Are You Selling Something Nobody Wants to Buy?

If you've made changes to your messaging, targeting and timing, still without results, you may need to tell yourself some hard truths.
Are You Selling Something Nobody Wants to Buy?
Image credit: Aleksandar Stankovic | AFP | Getty Images
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A good go-to-market strategy involves testing product-market fit and validating your idea with a minimum viable product (MVP). So, in theory, you shouldn't ever be fully rolling out a product or service nobody wants to buy.

Related: This Company Found a Way to Sell Something No One Wants to Discuss

Despite that assumption, however, I still see would-be entrepreneurs online all the time asking the painful question: "Why doesn't anybody want to buy from me?"

When sales are slow, a number of different factors could be at play: Maybe your approach to marketing and promoting your product needs tweaking. Or maybe you just haven't built up enough name recognition with your target audience.

Understanding where you've gone wrong means asking several different questions:

1. Do people really want what you're selling?

It's tempting, when your sales are slow, to blame the economy or some other factor outside of your control. But, with Americans spending $1.2 trillion annually on nonessential goods, according to The Wall Street Journal, there's clearly more at work than personal spending freezes.

I'd argue that, in most instances, the issue isn't that people aren't spending -- it's that you're offering them something they don't really care to spend money on. In an article on the Launch Yourself blog, Melissa Anzman shared her own past experiences with failed launches, writing:

"This is where my failed launches have usually gone wrong. I created content that was amazing and it's what I thought my audience needed (hello - you need it, I'm the expert, listen to me!). But at the end of the day, they could care less about the solution I was selling."

This is where the early market research and validation testing I mentioned earlier comes into play. If, in your product or service's earliest stages, you aren't seeing conclusive proof that people want what you intend to offer, it's in your best interest to keep iterating before investing in a full launch.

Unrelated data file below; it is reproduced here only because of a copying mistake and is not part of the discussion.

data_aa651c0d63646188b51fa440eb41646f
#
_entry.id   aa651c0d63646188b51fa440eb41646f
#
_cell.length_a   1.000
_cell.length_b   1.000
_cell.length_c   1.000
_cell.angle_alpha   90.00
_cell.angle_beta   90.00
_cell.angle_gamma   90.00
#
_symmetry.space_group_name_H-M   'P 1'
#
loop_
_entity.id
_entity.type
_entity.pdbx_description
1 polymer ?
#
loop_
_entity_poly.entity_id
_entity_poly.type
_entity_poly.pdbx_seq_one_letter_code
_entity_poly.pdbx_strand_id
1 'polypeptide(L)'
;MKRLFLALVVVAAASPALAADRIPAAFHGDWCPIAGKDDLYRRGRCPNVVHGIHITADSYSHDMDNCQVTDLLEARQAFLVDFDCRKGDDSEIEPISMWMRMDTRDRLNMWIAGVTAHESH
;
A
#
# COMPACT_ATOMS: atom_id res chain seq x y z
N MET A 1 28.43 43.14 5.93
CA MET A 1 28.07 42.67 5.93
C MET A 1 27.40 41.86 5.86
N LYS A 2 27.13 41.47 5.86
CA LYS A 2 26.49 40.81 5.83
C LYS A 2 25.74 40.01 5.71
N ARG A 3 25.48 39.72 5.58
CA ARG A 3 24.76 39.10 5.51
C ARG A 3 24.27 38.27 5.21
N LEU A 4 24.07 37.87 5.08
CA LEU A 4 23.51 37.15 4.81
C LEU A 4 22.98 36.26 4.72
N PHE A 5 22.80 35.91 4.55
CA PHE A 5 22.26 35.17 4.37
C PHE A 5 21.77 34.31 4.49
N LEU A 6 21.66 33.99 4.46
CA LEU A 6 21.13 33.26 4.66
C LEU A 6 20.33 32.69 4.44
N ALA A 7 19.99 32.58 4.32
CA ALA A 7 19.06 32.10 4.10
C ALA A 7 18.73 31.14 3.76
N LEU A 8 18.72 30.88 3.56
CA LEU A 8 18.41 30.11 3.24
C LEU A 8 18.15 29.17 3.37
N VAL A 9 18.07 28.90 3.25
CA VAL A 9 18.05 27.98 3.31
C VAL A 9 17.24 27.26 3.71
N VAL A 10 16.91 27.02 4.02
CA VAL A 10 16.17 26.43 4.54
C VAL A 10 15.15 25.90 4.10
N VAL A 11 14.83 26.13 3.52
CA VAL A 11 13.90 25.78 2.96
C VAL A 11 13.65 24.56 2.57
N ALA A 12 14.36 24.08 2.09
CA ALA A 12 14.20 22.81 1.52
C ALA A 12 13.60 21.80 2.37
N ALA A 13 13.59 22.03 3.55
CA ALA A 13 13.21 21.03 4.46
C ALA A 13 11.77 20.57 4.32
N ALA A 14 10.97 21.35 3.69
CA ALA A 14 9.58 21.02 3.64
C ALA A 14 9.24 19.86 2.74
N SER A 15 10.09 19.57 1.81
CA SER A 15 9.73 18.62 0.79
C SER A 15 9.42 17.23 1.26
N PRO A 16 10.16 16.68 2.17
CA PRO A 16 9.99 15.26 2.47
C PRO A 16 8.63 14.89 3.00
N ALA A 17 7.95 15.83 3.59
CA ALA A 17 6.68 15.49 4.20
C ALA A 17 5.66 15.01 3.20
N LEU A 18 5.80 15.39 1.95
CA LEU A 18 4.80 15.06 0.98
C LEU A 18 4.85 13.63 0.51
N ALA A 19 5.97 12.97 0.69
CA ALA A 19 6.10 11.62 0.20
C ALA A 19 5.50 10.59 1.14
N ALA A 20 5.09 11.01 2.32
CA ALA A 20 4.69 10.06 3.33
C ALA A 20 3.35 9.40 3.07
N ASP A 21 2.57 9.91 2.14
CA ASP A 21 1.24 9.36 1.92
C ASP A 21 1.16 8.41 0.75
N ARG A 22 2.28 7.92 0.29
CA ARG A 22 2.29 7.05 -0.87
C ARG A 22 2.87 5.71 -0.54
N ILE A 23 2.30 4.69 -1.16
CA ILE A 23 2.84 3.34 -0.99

2. Are you clearly conveying the value of your product or service?

That said, plenty of situations occur where there's demand for your offering; but people just don't understand what you're selling or why they should buy from you. If they don't see your value, they're simply not going to buy.

Alexander Michael Gittens, in a post on LinkedIn, summed up this scenario well, stating, "No one has ever purchased a product or service. Whether we realize it or not, we have only ever purchased 'value.'"

Related: Twitter: The Company No One Wants to Buy

Gittens went on to give the example of purchasing food at a grocery store versus a restaurant. If you spend $100 at each place, you'll have spent the same amount of money, but received vastly different value, depending on whether you prioritize your ability to buy food for multiple meals, or the experience of dining at a fancy restaurant.

So, what does "value" mean in the context of your business, and how can you determine whether you're clearly demonstrating it? As a starting point, consider that BigCommerce has reported that, "The top three factors that are very or extremely influential in determining where Americans shop are price (87 percent), shipping cost and speed (80 percent) and discount offers (71 percent)."

These specific variables may or may not apply to your company or your target customers, but if you can't say for certain what those people value, you've got some homework to do.

3. Are people ready to buy when you're reaching them?

Finally, keep in mind that just because someone didn't purchase from you right away doesn't mean that they'll never become a customer. Their reluctance might just mean they aren't ready to purchase yet.

Timing your marketing messaging to your prospect's stage in the buying process is an art as much as a science. So, ask the following questions to measure the response to your sales and marketing timing:

  • Have you developed content that supports all stages of the buying process?
  • Have you built an opt-in mechanism to your site so that you can continually reach out to people who aren't ready to buy yet?
  • Have you tried retargeting to catch those who may be ready at a later time?
  • Are you mis-timing your most persuasive sales messages to top-of-funnel prospects, rather than those further down the funnel?

As Derek Halpern of Social Triggers argued, "Don't be pushy all the time. Be pushy at the right time."

Related: 9 Entrepreneurs Reveal How They Validated Their Business Idea

If you've gone through all three of these questions, made the necessary changes to your messaging, targeting and timing, and still aren't seeing results, it may be time to conclude that nobody wants what you're selling. As difficult as that may be to hear, embrace it. Don't continue to throw time, money and effort at a failed project. Instead, put those resources toward making your next great idea a winner.

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